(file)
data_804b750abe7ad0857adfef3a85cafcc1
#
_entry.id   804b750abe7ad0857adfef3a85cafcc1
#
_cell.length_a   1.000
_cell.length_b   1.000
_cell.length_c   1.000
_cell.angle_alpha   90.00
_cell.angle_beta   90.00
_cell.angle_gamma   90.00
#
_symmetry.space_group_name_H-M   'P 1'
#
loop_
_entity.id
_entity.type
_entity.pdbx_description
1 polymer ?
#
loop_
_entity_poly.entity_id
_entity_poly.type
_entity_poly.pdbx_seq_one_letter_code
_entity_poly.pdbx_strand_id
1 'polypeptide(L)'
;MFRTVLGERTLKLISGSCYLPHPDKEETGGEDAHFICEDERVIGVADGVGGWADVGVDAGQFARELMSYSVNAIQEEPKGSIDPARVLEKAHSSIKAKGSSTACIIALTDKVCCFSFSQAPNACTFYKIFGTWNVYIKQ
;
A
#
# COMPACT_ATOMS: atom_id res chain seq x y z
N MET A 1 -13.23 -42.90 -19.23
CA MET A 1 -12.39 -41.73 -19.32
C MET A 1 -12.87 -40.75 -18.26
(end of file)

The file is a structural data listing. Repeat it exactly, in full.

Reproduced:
data_804b750abe7ad0857adfef3a85cafcc1
#
_entry.id   804b750abe7ad0857adfef3a85cafcc1
#
_cell.length_a   1.000
_cell.length_b   1.000
_cell.length_c   1.000
_cell.angle_alpha   90.00
_cell.angle_beta   90.00
_cell.angle_gamma   90.00
#
_symmetry.space_group_name_H-M   'P 1'
#
loop_
_entity.id
_entity.type
_entity.pdbx_description
1 polymer ?
#
loop_
_entity_poly.entity_id
_entity_poly.type
_entity_poly.pdbx_seq_one_letter_code
_entity_poly.pdbx_strand_id
1 'polypeptide(L)'
;MFRTVLGERTLKLISGSCYLPHPDKEETGGEDAHFICEDERVIGVADGVGGWADVGVDAGQFARELMSYSVNAIQEEPKGSIDPARVLEKAHSSIKAKGSSTACIIALTDKVCCFSFSQAPNACTFYKIFGTWNVYIKQ
;
A
#
# COMPACT_ATOMS: atom_id res chain seq x y z
N MET A 1 -13.23 -42.90 -19.23
CA MET A 1 -12.39 -41.73 -19.32
C MET A 1 -12.87 -40.75 -18.26